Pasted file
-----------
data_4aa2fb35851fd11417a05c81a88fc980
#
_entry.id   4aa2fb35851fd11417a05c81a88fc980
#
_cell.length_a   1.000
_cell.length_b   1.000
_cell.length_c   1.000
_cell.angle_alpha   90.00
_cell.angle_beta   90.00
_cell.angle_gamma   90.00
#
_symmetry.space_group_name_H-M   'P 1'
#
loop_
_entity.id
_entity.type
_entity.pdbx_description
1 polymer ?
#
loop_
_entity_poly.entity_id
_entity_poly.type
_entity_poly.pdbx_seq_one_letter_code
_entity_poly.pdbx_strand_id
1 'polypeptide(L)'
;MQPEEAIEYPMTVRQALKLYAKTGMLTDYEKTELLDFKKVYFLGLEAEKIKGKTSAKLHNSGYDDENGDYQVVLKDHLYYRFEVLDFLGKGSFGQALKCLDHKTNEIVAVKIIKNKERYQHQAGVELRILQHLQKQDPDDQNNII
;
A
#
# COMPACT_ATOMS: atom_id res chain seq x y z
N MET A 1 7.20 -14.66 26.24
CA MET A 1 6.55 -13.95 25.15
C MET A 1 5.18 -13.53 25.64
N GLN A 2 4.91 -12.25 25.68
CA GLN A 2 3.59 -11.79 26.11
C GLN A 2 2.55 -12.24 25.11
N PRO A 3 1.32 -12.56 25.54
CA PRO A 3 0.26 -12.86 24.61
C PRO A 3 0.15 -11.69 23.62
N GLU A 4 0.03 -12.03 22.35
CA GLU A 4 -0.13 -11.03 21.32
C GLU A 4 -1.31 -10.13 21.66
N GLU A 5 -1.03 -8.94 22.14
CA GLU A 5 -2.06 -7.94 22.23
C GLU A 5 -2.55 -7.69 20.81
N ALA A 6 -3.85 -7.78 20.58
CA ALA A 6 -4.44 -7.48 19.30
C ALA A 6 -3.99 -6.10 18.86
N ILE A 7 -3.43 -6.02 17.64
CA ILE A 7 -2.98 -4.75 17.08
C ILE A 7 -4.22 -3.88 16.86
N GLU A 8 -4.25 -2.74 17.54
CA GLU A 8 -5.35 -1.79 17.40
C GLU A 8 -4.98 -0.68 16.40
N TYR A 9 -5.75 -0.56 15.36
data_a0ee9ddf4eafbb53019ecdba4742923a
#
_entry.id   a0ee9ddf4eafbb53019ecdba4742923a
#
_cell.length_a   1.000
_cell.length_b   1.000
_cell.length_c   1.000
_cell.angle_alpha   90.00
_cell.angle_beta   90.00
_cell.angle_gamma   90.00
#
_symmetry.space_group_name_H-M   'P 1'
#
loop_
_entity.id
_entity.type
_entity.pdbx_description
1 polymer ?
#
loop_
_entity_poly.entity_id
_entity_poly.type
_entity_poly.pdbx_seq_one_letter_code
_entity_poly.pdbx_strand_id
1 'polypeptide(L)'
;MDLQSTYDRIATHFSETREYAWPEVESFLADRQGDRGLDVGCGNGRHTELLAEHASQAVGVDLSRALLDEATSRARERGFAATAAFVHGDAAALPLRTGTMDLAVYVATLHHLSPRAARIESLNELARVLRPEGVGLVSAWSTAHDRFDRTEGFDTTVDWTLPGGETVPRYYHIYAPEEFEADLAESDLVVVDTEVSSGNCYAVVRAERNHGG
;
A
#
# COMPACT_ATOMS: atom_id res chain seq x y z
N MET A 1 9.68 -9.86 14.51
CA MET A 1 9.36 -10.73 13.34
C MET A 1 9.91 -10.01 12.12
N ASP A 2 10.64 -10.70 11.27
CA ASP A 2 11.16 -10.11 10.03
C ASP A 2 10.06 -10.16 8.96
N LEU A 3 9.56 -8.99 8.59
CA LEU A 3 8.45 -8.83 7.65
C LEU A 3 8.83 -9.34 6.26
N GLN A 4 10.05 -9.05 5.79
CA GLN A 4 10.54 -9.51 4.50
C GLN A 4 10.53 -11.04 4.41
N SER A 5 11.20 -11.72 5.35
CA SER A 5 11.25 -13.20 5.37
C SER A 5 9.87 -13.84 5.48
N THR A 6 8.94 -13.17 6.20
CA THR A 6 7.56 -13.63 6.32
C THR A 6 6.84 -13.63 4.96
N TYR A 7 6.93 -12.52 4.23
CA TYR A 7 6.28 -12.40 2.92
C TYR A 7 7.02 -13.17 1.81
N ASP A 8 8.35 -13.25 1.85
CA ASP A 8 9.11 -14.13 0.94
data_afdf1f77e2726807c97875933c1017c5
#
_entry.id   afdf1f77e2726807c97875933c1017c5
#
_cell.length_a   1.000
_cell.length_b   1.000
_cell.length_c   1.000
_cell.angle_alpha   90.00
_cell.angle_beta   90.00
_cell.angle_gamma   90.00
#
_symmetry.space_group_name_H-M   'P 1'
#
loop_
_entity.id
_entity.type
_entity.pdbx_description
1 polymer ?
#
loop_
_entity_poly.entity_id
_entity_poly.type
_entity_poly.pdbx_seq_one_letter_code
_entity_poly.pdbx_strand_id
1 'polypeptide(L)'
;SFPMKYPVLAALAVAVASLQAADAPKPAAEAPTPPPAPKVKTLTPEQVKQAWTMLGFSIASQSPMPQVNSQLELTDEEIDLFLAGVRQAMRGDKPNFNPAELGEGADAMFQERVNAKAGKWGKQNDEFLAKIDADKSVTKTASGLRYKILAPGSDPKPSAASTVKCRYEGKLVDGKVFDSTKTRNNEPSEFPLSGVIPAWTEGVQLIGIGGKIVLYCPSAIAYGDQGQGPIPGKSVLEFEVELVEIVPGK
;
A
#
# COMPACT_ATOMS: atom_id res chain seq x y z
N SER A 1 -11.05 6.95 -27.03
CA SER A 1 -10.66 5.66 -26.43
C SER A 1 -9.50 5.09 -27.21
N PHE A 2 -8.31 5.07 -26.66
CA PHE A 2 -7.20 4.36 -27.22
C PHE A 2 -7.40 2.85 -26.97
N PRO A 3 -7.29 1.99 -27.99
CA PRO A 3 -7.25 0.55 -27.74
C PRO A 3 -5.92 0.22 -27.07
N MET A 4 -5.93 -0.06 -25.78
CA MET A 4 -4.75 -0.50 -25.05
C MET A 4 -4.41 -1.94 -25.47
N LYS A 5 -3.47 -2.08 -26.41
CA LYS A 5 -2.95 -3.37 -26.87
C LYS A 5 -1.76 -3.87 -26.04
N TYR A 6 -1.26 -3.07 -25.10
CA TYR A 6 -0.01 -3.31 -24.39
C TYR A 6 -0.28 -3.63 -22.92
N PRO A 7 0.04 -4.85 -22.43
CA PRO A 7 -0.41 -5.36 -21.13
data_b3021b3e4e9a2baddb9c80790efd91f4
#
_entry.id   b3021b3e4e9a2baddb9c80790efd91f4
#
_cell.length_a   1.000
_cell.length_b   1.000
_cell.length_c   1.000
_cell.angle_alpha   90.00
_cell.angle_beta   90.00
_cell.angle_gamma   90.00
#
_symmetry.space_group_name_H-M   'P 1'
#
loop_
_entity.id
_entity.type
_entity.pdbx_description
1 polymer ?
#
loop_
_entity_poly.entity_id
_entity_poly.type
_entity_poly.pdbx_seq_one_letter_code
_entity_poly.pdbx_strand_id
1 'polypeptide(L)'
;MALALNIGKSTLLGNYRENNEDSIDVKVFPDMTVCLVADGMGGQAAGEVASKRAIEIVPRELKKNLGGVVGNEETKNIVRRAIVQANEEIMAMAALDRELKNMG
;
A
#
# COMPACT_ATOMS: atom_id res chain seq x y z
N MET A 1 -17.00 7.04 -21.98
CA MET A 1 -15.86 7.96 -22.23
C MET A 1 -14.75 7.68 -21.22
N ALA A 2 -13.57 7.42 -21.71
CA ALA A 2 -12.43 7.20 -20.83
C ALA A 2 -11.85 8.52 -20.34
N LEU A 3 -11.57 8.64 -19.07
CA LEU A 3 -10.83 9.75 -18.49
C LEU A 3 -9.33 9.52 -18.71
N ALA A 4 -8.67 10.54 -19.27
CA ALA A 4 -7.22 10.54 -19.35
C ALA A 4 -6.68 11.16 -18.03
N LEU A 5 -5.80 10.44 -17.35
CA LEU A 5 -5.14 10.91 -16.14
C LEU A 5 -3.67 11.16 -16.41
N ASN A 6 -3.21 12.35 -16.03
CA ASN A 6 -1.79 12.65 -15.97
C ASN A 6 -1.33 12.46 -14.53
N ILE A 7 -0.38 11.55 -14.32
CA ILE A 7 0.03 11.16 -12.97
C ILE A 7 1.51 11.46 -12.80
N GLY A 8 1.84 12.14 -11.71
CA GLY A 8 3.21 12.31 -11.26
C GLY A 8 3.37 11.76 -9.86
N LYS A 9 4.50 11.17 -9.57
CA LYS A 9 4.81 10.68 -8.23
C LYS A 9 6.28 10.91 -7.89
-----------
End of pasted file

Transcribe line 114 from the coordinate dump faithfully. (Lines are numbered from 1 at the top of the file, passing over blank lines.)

_cell.length_b   1.000